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Business

Dade City rejects 'bedroom' status

By CHASE SQUIRES
Published February 15, 2004

DADE CITY - Let the Wesley Chapels, the Lutzes, the North Tampas of the world ride the housing boom.

In northeast Pasco, industry might be the key to the region's successful future.

While the growth of suburban Tampa creeps across south Pasco, reaching even to Zephyrhills in the past year with a jolt of new, big-name retail outlets, Dade City and Lacoochee are on the fringes.

Dade City Manager Harold Sample predicts the economic engine in his area may not be in housing, but in providing jobs locally as the commute to Tampa becomes more and more congested.

"We're struggling, trying to find the balance as to how to maintain the unique character, the flavor that everyone is wanting to come here and pay for," Sample said. "We're underemployed in the region, and those who move here for the commute are finding that more difficult every day."

County Commissioner Ted Schrader said he agrees with Sample that jobs are the most needed ingredient. He said he is against providing new industrial space close to Interstate 75, just because it is along the highway. Instead, he said, there are plenty of areas around Dade City and Lacoochee that are already zoned for industry and would bring jobs closer to home for the area's workers.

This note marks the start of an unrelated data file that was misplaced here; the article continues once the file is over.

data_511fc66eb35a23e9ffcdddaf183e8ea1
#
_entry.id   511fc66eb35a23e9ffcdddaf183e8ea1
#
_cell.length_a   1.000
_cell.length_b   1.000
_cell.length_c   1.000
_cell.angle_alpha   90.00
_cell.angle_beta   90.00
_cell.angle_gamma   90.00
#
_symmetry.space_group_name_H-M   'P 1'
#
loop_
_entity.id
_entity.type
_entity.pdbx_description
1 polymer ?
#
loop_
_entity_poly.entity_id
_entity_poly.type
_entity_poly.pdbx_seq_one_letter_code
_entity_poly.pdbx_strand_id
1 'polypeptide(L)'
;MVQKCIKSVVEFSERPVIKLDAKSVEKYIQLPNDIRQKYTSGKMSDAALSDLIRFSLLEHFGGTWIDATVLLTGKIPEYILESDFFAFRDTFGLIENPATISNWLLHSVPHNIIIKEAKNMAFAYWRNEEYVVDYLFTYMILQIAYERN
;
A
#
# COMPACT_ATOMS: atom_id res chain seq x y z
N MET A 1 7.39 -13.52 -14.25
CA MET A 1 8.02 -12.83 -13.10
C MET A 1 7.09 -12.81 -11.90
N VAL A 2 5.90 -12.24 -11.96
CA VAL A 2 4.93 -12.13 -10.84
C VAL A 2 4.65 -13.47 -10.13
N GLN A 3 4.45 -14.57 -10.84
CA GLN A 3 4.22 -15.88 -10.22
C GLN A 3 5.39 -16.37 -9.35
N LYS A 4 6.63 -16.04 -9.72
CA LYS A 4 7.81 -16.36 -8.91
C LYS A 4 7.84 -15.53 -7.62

The area around the Columbia Grain site, where the old cypress mill used to be, is still an attractive area for development, Schrader said. There is a rail spur, access to U.S. 301, State Road 50 and I-75.

In Dade City, industrial land is available along U.S. 301 at the property shared by Pasco Beverage. And to the south, between Dade City and Zephyrhills, lies more industrial property with more access to U.S. 301, Schrader said.

The future of land closer to I-75 may lie with office parks, retail and residential, he said.

Sample said he and city officials hope to meet with Pasco County economic development leaders to understand how to better sell the city's opportunities to industry.

"There's a lot of work to be done," he said.

A key concern Sample and Schrader mentioned is the fate of Pasco Beverage. Once a major employer, the company announced in December it was eliminating up to 250 jobs by March. The company also sold storage areas on the plant site to a Minneapolis company as part of an ongoing move out of the chilled juice market, to focus on frozen juice.

But the company also has shown signs of development, attempting to get into the low-carb craze with a new orange juice cocktail that has 45 percent fewer calories and carbohydrates than regular juice.

As for the dream of luring more service-oriented and retail outlets, Sample said it's an ongoing chicken and egg situation.

Big retailers come to where the people are. People come to where the services and retailers are.

"There's no question, growth is coming to Dade City, it has overrun Zephyrhills," Sample said. "We have to prepare. That's up to us."

[Last modified February 15, 2004, 01:15:45]


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